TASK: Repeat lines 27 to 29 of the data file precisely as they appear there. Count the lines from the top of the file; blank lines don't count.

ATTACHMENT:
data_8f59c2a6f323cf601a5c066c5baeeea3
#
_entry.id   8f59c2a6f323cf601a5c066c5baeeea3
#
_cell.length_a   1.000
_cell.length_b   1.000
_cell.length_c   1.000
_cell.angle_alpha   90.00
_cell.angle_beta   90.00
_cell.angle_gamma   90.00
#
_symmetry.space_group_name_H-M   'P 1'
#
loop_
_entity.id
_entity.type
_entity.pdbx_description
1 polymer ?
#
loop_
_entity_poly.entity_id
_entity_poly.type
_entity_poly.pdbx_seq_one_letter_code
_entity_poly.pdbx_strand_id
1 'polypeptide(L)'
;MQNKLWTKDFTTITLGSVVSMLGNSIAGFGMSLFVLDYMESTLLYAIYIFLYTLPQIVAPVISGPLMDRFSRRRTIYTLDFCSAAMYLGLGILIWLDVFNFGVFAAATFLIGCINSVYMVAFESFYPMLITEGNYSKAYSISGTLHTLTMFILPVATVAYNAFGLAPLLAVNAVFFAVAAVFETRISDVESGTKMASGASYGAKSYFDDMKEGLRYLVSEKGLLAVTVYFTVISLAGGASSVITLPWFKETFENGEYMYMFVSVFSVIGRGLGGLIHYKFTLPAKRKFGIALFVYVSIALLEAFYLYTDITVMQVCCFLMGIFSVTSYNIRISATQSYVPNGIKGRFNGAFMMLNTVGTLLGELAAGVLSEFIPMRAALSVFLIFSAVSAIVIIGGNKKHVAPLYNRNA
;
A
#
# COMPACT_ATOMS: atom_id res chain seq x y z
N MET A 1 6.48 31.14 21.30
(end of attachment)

;
A
#